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2 The Scottish context for autism and inclusion

2 The Scottish context for autism and inclusion

In this section, you will explore the following areas:

2.1 The Scottish context

As we consider the educational provision for autistic children and young people in Scotland, it is important to acknowledge and consider the national agenda, legislative and guidance context that local authorities, educational practitioners and health care professionals work within. Scotland’s education system is an inclusive one and designed to make sure that every child and young person is entitled to support to enable them to gain as much as possible from the opportunities that their education can provide.

Scotland’s ‘child-centred needs-led’ education system has been designed to ensure that the provision of support for a child or young person is not dependent upon them receiving a formal label or identification of need, such as autism, dyslexia or a physical disability.

The Scottish vision for inclusive education, which applies to all settings and for all children and young people, is set out below:

‘Inclusive education in Scotland starts from the belief that education is a human right and the foundation for a more just society. An inclusive approach which recognises diversity and holds the ambition that all children and young people are enabled to achieve to their fullest potential is the cornerstone to achieve equity and excellence in education for all of our children and young people.’

(Presumption to provide education in a mainstream setting: guidance. The Scottish Government, 2019)

Presumption to provide education in a mainstream setting: guidance - (

Children’s rights and entitlements are fundamental to Scotland’s approaches to inclusive education. It is supported by the legislative framework and key policy drivers including the ‘Getting it right for every child’ approach, Curriculum for Excellence and the Framework for Professional Standards for teachers. These are underpinned by a set of values aligned to social justice and commitment to inclusive education. This means that inclusive education should be the heart of all areas of educational planning.

Figure 5 below provides you with an overview of the Scottish education and equality context.

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Figure 5 The Scottish context – overview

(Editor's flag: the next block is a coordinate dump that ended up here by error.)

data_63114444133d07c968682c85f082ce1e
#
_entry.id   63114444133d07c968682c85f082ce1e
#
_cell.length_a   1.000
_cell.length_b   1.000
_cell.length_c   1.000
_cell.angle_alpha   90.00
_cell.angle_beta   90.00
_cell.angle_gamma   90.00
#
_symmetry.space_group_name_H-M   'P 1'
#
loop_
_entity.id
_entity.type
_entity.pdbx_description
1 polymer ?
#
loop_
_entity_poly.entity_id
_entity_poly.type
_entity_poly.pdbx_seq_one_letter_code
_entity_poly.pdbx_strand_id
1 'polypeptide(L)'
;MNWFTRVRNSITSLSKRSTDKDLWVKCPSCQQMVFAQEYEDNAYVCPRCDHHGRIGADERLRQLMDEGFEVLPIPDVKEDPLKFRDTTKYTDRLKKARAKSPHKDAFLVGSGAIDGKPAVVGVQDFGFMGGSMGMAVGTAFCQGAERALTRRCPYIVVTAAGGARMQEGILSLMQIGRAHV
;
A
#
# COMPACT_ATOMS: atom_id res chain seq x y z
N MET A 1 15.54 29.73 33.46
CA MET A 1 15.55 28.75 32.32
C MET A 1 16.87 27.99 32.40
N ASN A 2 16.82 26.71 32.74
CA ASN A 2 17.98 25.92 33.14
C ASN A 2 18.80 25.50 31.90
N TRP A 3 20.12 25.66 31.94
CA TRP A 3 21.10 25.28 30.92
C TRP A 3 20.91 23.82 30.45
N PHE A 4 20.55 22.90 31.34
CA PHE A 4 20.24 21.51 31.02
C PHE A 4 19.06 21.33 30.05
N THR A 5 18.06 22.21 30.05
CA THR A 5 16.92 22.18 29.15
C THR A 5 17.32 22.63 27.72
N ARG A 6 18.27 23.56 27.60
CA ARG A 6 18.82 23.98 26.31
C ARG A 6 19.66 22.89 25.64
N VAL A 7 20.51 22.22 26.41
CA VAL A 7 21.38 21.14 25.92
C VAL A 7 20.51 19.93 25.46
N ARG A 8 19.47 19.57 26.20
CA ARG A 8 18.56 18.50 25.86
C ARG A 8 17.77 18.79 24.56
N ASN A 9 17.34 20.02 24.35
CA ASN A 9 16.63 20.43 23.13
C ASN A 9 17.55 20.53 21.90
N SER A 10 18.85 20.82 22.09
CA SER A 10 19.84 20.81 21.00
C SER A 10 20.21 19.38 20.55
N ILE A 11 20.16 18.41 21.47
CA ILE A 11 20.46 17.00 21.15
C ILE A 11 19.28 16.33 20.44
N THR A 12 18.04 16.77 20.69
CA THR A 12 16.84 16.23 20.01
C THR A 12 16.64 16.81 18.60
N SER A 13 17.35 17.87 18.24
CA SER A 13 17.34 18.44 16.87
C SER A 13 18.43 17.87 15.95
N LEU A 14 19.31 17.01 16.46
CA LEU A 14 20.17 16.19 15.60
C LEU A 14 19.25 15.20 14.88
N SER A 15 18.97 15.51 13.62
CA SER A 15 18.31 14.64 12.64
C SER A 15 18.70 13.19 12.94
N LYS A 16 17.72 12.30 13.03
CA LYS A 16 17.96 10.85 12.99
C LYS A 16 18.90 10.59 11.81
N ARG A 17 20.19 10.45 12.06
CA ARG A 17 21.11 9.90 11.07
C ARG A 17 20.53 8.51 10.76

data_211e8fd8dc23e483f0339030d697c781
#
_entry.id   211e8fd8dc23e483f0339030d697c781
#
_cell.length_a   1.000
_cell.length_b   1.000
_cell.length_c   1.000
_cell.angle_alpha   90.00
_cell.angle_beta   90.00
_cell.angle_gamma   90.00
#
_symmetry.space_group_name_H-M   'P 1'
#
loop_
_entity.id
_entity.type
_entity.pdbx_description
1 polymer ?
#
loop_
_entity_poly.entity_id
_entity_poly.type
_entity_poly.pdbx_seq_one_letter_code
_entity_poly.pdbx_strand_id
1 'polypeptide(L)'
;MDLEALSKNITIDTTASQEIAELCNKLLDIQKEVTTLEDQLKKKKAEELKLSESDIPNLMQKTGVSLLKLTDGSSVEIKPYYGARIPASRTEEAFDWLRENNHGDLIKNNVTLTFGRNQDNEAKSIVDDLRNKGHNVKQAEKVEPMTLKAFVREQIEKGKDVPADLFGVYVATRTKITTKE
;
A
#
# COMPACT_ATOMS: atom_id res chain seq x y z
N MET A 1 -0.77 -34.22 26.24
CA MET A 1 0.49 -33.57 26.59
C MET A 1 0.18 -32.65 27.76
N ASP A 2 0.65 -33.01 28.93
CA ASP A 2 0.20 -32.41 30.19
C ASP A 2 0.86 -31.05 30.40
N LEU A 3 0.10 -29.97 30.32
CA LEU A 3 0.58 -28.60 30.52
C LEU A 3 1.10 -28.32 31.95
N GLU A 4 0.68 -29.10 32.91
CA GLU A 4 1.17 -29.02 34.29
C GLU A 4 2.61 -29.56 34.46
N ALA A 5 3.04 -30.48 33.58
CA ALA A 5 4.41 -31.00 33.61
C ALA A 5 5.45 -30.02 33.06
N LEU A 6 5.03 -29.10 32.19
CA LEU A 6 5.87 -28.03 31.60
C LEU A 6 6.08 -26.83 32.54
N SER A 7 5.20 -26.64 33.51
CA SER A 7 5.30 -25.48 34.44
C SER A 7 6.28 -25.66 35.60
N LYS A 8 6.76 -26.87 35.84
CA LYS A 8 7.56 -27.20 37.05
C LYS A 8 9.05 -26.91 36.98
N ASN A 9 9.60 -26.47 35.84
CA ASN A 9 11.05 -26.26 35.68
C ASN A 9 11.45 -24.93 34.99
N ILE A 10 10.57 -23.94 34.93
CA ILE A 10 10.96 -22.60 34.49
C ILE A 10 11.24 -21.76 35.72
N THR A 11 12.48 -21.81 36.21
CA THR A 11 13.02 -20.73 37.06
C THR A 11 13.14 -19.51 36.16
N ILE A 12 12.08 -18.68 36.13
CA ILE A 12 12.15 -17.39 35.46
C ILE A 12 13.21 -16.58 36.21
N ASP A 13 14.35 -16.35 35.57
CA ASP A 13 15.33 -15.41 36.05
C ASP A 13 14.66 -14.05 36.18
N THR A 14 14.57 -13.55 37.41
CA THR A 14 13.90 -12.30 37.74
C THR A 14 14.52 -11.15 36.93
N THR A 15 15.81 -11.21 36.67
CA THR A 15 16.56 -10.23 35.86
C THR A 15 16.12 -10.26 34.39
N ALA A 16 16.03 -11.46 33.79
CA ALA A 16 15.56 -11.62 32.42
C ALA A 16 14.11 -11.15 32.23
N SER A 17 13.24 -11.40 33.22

2.2 Legislative and policy frameworks

Legislation which places duties on schools and local authorities to support and provide inclusive education for learners in Scotland can be linked directly to the United Nations Convention on the Rights of the Child (UNCRC).

Our legislation ensures rights and entitlements for children and young people to education, support and wellbeing. There is a range of legislation and educational policies that places duties and expectations on schools and local authorities to ensure that they:

  • promote a child centred approach to encourage every child to reach their ‘fullest potential’
  • deliver an inclusive education
  • support learners to achieve to the best of their ability
  • do not discriminate against those with protected characteristics
  • provide assessments when requested.

Within the ‘Getting it right for every child’ framework, there is an expectation that partnership working will ensure that children receive the right support at the right time from the right people. This includes families, education, social work, health and third-sector partners. Services need to work together in a coordinated way to meet the specific needs and improve the wellbeing of all children and young people.

Curriculum for Excellence

Curriculum for Excellence places learners at the heart of education. At its centre are four fundamental capacities. These capacities reflect and recognise the lifelong nature of education and learning. The four capacities are aimed at helping all children and young people, including autistic learners, to become:

  • successful learners
  • confident individuals
  • responsible citizens
  • effective contributors.

The purpose of the curriculum is encapsulated in the four capacities above.

The curriculum aims to ensure that all children and young people in Scotland develop the knowledge, skills and attributes they will need if they are to flourish in life, learning and work, now and in the future, and to appreciate their place in the world.

See the attributes and capabilities of the four capacities

See further information on Curriculum for Excellence and the Refreshed Narrative

Figure 6 below provides a more detailed overview of the national legislation and policy that underpins the Scottish educational context of inclusion and equality. It is not intended as an exhaustive list of all Scottish policy which refers to inclusion but gives a broad overview of some of the key legislation and policy documents.

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Figure 6 The Scottish context – detailed
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Further reading and information icon

Download a copy of The Scottish Context – detailed image

Looking at policy and legislation through the autism lens